PR News’ millennial advisory board members were pretty emphatic when they told us Twitter is the social networking platform they use the most in their work lives. Nothing else comes close. These dozen or so PR pros at b2c and b2b companies, nonprofits and agencies rely mostly on Twitter to communicate brand messages on social and to stay on top of news and trends.
Nevertheless, judging by recent events, Twitter’s future is bleak. Current CEO Dick Costolo has one foot out the door, Google may or may not be looking to acquire the company (“absorb, digest and atomize” might be more appropriate than “acquire”) and, to add to the air of doom, Snoop Dogg has offered himself up as the new CEO.
The problem in a nutshell: Twitter isn’t that good at being profitable.
So it may be time to start imagining your life without Twitter. I know, it’s not exactly like imagining your life without easy access to clean drinking water, but it would be a severe rupture in your daily routine just the same. If you’re at an agency, what kind of billable time would fill the hole left by Twitter? If you’re at a brand or nonprofit and 90% of your communications on social are on Twitter, to which alternate platform would you try to migrate your community?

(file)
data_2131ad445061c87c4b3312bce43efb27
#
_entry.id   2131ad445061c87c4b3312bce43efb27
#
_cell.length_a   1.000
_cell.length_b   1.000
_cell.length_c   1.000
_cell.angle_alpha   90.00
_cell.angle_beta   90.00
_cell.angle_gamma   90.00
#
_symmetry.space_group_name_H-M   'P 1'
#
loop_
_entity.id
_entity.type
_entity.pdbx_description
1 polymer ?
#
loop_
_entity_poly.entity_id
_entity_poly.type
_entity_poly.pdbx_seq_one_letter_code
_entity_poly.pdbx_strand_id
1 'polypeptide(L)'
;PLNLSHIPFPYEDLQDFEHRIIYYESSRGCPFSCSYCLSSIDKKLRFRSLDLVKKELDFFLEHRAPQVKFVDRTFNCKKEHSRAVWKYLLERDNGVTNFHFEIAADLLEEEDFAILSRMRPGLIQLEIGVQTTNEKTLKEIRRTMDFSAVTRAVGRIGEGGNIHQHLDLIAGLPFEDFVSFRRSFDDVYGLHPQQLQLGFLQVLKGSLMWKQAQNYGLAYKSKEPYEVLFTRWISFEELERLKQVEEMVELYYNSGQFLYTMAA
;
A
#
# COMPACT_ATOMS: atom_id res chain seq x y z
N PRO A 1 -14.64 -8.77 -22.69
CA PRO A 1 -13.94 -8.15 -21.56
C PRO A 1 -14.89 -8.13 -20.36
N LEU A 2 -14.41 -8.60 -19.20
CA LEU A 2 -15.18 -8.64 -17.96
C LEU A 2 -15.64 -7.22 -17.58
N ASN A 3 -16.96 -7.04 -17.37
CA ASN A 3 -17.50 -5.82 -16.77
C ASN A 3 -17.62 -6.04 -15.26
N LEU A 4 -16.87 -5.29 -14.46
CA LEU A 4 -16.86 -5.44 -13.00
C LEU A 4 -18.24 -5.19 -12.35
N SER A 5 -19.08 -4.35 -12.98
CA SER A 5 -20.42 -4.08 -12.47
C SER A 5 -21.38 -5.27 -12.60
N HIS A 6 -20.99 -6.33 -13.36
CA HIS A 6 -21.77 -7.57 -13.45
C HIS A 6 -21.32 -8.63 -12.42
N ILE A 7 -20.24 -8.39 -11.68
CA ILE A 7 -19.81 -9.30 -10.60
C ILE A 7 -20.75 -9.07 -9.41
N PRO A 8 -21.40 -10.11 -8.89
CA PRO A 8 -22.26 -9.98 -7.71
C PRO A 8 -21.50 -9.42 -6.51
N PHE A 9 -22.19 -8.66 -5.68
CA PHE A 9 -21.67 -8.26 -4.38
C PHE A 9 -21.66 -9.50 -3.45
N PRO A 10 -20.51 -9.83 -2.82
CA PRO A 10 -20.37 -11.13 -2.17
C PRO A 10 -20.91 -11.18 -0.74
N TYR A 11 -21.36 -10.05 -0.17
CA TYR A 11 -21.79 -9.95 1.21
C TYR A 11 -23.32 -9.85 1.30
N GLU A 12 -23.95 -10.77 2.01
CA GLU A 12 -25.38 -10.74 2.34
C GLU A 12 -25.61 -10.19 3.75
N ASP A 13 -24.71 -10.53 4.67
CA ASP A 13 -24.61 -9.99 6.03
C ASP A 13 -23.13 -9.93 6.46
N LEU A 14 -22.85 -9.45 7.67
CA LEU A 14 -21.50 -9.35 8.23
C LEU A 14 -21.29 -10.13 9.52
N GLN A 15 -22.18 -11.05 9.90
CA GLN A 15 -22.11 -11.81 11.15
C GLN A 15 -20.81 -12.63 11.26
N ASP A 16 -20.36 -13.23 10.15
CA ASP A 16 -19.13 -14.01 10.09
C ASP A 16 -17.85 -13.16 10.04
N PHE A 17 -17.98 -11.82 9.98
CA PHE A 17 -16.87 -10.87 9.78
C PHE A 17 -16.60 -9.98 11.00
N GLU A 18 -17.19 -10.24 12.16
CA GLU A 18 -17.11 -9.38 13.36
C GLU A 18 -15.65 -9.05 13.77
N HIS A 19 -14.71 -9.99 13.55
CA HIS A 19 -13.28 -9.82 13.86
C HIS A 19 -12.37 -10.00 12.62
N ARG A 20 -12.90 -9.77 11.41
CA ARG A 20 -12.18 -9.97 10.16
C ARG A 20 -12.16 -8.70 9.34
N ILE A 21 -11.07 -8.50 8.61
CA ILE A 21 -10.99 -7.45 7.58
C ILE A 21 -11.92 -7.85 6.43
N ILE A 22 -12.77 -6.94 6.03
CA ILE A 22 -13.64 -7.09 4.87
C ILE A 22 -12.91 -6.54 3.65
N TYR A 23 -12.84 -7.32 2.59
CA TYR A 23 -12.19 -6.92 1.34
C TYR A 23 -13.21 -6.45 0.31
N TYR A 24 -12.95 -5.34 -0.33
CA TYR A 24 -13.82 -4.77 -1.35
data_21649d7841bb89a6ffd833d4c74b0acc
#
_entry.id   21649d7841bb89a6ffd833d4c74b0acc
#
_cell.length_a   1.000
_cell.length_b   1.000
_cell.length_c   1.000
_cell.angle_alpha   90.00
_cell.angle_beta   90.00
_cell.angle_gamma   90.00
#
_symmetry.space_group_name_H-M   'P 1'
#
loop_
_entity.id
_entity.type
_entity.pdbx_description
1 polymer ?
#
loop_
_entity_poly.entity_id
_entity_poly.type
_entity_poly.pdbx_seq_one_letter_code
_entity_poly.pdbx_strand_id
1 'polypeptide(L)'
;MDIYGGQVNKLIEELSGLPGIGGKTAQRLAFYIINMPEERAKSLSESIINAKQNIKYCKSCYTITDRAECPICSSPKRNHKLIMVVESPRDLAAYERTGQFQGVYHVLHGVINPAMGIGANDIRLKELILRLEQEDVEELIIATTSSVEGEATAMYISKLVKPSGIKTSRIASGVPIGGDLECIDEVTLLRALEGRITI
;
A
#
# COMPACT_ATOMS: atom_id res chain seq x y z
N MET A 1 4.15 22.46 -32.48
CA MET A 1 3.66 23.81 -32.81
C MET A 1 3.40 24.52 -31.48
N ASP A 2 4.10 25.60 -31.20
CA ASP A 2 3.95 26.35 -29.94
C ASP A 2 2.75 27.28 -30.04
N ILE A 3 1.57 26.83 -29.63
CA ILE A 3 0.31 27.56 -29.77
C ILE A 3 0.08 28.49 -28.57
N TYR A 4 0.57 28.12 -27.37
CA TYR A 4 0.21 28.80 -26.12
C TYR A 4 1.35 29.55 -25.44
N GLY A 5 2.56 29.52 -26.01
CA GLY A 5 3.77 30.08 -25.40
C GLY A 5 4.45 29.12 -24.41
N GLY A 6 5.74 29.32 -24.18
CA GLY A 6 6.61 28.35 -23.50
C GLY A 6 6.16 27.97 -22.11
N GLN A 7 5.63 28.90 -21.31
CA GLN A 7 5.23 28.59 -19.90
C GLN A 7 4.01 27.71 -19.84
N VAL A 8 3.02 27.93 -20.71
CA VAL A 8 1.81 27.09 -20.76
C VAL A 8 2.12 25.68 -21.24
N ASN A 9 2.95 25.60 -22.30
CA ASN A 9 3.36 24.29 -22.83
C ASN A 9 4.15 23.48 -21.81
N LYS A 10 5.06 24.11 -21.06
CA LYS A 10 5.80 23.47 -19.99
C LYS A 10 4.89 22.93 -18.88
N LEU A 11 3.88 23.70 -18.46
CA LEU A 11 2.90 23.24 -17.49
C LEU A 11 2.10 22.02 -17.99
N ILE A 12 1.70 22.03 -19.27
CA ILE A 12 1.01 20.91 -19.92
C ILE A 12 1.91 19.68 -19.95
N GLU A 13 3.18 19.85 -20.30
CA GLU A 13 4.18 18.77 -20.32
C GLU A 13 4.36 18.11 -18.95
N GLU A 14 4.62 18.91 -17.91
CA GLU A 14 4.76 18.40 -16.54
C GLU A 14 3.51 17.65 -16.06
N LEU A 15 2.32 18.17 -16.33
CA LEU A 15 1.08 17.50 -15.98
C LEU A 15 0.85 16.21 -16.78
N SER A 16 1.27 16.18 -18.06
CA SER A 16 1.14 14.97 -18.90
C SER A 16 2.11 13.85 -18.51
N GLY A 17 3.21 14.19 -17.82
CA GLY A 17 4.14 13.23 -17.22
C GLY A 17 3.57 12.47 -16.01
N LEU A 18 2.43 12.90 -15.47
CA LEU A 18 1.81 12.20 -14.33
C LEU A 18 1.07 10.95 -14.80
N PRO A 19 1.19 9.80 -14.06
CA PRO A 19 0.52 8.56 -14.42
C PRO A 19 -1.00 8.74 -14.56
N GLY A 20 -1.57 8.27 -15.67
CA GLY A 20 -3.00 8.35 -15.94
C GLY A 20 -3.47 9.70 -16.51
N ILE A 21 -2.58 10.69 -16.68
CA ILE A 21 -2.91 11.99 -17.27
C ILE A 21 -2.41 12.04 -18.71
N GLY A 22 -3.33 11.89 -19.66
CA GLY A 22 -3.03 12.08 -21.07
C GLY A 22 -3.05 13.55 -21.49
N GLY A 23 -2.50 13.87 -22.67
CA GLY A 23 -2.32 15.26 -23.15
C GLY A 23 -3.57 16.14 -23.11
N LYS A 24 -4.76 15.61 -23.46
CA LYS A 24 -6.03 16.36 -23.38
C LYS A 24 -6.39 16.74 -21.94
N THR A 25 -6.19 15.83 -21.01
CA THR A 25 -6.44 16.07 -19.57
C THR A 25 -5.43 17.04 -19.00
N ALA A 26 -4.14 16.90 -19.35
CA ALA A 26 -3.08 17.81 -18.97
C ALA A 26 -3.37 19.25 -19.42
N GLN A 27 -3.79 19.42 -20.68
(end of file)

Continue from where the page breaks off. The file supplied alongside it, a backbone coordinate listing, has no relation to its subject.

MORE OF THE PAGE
Better to ask these questions now, before Snoop calls his first board meeting.
Follow Steve Goldstein (while you can): @SGoldsteinAI
It seems like every day communicators are confronted with a new marketing discipline/media channel/social platform that management wants them to master ten minutes ago. The pace of change is only expected to accelerate in the next few years, as digital media starts to eclipse traditional media.